Digital technology to support those with long-standing pain

Researchers based at the Kolling Institute have launched a clinical trial using digital health technology to help those with chronic pain reduce their use of opioids.

Chief investigator and leading pain specialist at Royal North Shore Hospital Professor Paul Glare said many people with chronic pain are using opioid medications long-term, but research shows that in many cases, these medications are doing more harm than good.

“We know that reducing the use of opioids not only minimises harm, but also leads to improvements in pain and quality of life,” he said.

Professor Glare said many people who have been on long term opioids for pain find reducing their dose a daunting prospect, and unfortunately, many of them don’t have much social support either.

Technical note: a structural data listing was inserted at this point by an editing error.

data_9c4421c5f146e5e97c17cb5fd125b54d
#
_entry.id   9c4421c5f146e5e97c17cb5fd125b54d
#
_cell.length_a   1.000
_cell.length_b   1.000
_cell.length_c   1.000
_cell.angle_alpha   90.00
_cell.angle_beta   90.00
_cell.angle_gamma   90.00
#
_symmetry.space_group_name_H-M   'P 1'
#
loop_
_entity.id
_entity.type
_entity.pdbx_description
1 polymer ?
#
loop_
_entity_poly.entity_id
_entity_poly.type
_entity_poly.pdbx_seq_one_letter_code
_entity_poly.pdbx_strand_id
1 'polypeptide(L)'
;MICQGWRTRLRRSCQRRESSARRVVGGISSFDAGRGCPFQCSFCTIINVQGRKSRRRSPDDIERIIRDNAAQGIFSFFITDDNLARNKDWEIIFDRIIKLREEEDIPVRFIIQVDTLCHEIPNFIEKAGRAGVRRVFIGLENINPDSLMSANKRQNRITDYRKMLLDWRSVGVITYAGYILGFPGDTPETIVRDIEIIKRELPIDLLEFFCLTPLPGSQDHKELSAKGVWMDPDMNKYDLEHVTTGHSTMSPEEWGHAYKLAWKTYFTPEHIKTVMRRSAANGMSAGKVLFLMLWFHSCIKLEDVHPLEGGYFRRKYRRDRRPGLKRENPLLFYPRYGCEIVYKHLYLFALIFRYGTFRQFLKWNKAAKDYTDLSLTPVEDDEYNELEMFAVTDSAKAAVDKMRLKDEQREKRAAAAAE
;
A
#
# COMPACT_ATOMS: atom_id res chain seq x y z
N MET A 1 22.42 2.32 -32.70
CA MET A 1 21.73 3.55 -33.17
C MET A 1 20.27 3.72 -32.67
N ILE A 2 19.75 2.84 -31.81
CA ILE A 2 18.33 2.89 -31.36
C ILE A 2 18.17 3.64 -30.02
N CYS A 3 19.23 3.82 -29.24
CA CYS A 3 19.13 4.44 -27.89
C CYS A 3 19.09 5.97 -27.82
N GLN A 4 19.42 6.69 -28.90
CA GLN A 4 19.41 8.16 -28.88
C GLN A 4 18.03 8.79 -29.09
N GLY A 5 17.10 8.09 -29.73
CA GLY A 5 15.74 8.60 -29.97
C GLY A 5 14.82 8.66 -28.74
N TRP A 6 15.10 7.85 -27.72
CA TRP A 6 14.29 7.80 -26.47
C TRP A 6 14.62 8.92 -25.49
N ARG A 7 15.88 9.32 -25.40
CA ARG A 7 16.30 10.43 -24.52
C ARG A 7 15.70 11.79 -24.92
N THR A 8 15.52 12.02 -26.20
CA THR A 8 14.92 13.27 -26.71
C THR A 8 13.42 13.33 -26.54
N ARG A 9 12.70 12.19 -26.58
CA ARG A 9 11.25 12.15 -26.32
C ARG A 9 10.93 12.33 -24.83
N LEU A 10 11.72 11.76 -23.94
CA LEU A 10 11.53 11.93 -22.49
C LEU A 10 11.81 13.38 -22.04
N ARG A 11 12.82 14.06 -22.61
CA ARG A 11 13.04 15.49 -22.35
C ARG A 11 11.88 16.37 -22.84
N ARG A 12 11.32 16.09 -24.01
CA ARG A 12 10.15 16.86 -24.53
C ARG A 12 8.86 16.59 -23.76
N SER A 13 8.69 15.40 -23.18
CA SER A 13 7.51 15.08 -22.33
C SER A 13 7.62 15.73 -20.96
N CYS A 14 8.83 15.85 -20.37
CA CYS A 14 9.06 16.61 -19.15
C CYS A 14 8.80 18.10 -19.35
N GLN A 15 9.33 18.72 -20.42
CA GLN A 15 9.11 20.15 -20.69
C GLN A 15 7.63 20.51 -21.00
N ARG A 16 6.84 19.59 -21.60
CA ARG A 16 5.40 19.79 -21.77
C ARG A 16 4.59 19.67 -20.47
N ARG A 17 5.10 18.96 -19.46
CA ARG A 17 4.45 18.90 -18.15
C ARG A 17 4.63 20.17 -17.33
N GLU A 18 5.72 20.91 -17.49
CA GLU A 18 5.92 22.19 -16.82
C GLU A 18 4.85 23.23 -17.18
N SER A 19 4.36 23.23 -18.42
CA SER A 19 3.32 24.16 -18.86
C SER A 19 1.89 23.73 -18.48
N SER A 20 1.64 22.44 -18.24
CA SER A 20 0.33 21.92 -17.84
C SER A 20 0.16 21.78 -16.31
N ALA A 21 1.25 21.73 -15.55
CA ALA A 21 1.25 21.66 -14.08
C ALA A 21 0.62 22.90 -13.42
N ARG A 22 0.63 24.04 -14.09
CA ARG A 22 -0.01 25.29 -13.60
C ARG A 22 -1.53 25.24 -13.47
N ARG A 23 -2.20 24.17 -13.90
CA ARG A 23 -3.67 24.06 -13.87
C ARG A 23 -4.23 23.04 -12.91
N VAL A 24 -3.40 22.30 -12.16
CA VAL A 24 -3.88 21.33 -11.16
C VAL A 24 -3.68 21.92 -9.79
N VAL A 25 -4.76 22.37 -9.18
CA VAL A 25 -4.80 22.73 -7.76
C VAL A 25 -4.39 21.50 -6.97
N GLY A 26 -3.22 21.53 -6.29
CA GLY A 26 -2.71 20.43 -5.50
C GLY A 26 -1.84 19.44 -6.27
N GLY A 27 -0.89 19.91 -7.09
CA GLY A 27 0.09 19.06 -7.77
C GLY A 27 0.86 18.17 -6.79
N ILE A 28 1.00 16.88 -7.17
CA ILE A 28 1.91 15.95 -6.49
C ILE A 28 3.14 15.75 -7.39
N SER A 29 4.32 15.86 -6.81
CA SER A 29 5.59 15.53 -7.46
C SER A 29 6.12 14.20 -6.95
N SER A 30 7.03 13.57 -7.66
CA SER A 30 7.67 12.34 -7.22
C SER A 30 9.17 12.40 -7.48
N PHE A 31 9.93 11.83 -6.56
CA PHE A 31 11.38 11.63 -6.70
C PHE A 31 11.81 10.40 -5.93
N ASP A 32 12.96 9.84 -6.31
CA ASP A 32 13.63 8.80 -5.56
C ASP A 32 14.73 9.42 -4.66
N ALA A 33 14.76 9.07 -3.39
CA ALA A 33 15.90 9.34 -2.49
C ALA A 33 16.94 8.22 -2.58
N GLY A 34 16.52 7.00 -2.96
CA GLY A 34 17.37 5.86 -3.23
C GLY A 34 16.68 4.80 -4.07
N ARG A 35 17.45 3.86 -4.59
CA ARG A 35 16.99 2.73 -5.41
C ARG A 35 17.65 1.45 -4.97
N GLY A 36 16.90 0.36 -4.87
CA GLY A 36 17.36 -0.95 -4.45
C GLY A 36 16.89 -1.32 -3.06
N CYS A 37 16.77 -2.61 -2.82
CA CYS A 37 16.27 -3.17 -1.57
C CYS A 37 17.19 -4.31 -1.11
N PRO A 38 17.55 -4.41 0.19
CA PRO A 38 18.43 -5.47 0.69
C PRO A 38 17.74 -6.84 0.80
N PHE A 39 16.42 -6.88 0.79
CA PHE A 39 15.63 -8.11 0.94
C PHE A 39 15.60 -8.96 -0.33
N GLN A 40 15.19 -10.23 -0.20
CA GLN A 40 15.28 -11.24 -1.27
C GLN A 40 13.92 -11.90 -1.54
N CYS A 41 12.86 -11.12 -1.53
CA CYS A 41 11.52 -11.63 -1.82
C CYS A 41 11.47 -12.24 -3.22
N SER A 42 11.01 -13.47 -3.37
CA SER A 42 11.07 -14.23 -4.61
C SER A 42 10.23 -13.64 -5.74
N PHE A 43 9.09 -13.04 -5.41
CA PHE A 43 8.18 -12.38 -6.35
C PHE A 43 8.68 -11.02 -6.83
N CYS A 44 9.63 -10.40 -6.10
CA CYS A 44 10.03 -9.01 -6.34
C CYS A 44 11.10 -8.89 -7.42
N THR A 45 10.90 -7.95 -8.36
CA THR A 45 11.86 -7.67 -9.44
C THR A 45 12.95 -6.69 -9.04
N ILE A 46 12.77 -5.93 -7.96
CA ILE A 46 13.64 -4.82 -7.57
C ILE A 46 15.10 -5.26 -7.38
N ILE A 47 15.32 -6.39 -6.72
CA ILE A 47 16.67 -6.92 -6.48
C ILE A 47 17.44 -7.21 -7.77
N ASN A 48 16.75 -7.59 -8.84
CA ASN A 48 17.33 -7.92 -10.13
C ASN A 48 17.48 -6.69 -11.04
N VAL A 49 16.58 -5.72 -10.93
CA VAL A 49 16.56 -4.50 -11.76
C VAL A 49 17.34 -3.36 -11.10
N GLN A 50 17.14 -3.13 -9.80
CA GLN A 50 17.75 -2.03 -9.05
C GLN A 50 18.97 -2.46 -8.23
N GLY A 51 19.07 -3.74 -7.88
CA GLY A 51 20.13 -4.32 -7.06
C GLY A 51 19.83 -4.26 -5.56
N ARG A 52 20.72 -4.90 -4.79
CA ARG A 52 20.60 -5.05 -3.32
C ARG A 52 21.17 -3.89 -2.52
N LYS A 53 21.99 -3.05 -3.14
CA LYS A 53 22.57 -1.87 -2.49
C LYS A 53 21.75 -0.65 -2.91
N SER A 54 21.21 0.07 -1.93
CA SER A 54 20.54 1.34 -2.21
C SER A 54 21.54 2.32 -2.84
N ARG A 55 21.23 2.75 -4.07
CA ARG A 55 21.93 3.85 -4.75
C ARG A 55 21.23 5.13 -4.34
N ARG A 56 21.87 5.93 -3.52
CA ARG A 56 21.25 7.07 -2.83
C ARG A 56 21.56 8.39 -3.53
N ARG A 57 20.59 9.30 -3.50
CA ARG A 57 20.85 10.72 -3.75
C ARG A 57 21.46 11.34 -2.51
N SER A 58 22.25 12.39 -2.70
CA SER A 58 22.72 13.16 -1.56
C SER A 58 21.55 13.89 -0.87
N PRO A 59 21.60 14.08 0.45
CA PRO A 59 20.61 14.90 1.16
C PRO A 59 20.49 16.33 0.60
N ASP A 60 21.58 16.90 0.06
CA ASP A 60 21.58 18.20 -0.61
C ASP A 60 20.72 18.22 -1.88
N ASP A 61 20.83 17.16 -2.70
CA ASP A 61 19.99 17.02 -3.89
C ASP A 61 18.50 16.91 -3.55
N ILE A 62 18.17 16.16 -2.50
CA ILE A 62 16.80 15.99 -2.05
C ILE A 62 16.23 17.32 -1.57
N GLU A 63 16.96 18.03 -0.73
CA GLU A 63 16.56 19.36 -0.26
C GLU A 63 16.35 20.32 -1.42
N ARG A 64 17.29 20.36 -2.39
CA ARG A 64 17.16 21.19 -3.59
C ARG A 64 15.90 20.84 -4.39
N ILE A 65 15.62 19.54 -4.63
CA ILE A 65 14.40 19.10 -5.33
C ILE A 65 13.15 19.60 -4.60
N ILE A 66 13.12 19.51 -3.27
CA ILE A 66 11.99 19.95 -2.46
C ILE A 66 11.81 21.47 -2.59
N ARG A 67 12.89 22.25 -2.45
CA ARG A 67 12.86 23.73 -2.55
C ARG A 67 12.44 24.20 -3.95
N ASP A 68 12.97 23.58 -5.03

As part of the clinical trial, participants will watch a video about pain and opioids and receive text messages, while their opioid medication dose is reduced under the supervision of the prescribing doctor.

“The aim of this study is to see if we can provide more support via their mobile phone to make tapering easier.

“The clinical trial follows a pilot study which showed that patients’ confidence to reduce their reliance on opioids improved when they received text messages.

“It also found their pain reduced, and their mood and functioning was better.

“We are now enrolling participants in a randomised control trial to test if the intervention leads to a greater reduction of their opioid dose.”

You can join the study from anywhere in Australia where you have access to a phone network and the internet.

If you would like to participate go to Support4Pain Study